Two big six energy companies have responded to claims large energy suppliers are “running a cartel” by raising their standard variable tariffs (SVT) in line with the summer price cap.
A report on the website of The Sun said the big six suppliers, who have all raised their SVTs in line with the £1,254 cap level, have been accused of running a “cartel”.
Yet two of the large suppliers have hit back at the claims and stress the new default tariff simply reflects the regulator’s assessment of supplier and wholesale costs.
Stephen Forbes, chief commercial officer at SSE, said: “The new default tariff cap reflects Ofgem’s assessment of suppliers’ costs.
“If some suppliers want to price below costs and make a loss, that’s their choice. Time will tell how sustainable these business models are.
“The problem is, when suppliers can’t cover their costs and go bust, it’s the customers of more responsible businesses that are left to pick up the tab.”
Meanwhile an EDF spokesperson said: “Ofgem has raised the SVT cap to what they believe to be a fair price.
“They confirmed that costs had increased significantly in the market which has also been evidenced by the collapse of several small suppliers.
“Ofgem’s initial cap reflected wholesale prices in the first half of 2018, which over the course of the year had risen by 26 per cent.
“As a responsible and long-term business, it is important that we reflect the costs that we’re facing.”
Earlier this month Ofgem announced the default price cap on standard variable tariffs (SVTs) is to rise by £117 to £1,254 a year.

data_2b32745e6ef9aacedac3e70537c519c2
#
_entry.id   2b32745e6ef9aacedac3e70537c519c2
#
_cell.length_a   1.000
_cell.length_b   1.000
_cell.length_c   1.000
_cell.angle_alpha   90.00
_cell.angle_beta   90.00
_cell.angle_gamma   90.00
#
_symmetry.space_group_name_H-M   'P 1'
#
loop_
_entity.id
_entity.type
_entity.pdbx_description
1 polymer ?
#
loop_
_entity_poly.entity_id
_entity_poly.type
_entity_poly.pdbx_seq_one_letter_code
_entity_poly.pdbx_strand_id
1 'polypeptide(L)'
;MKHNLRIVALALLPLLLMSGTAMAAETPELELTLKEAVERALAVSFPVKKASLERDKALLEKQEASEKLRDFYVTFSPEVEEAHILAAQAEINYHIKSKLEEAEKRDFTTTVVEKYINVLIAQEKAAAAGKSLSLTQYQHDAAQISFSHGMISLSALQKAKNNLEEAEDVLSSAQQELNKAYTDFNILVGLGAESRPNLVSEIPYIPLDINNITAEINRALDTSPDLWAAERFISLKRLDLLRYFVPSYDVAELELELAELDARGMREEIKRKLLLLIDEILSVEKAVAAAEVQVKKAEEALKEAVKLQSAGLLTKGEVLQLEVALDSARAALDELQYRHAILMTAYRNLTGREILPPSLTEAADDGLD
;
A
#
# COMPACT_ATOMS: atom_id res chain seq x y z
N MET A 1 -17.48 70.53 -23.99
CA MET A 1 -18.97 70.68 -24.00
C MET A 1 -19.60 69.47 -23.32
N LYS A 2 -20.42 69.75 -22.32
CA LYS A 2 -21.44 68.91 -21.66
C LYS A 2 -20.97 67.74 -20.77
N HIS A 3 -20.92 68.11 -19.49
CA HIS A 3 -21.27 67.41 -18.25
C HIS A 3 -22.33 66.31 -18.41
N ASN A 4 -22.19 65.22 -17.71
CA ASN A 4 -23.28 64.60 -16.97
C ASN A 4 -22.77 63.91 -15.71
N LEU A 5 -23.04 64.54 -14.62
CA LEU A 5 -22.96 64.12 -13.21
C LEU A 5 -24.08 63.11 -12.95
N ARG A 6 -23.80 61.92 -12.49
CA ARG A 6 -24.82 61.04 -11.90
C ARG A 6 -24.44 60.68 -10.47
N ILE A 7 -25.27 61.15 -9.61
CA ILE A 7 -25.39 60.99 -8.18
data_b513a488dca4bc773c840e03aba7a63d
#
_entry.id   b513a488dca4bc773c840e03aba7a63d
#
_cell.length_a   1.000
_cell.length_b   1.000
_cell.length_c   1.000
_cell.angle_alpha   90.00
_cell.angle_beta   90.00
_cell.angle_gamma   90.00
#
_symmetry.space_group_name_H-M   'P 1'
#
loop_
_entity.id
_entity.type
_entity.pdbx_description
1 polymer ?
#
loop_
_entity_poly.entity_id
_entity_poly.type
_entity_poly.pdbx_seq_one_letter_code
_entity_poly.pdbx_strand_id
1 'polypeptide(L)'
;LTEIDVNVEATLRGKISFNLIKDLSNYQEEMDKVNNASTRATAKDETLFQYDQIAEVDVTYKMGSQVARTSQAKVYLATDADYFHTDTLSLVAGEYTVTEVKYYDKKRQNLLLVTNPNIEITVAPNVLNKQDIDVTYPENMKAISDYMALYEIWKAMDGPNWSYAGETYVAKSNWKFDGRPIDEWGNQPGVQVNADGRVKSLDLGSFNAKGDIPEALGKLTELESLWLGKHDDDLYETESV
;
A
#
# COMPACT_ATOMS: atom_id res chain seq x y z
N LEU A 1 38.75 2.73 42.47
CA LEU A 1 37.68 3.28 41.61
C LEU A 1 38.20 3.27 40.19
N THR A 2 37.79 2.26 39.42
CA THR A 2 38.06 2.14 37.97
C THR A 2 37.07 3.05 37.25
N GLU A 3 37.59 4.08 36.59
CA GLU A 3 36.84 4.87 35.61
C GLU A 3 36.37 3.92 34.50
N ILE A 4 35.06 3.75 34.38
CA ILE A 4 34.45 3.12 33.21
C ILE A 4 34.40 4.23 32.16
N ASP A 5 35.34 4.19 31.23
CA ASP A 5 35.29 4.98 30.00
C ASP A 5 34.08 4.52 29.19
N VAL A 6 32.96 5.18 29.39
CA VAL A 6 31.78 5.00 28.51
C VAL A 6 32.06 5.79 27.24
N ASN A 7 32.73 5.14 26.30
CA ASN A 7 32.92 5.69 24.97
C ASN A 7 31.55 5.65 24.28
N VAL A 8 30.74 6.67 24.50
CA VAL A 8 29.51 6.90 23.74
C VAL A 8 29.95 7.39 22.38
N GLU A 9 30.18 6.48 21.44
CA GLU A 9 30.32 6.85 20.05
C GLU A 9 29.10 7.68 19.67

The price cap for pre-payment meter customers will increase by £106 to £1,242 a year for the same period of a six-month “summer” price cap.
The new level will come into effect on 1 April and will be reviewed again later in the year.
The regulator cited a rise in wholesale energy costs as being one of the factors behind the increase.
Yet analysts at Cornwall Insight recently predicted the cap will decrease in October due to wholesale costs beginning to fall.
Vocal critics of the decision made by large suppliers to raise their default tariffs include smaller energy suppliers.
Hayden Wood, co-founder and chief executive of renewable energy supplier Bulb, is one critic who has accused them of “ganging up” around the cap.
Wood said: “We can’t believe that the big six are once again ganging up around the price cap and squeezing every last penny they can out of their customers.
“While they add hundreds of pounds to their customers’ bills wholesale energy costs are actually falling.
“It’s clear big six tariffs don’t represent good value for their customers – the price cap should be a limit, not a target.”
The Bulb boss added his company will not be hiking prices when the new cap level is introduced.
Last year the London-based supplier raised its prices a total of three times, citing increases in the wholesale cost of energy.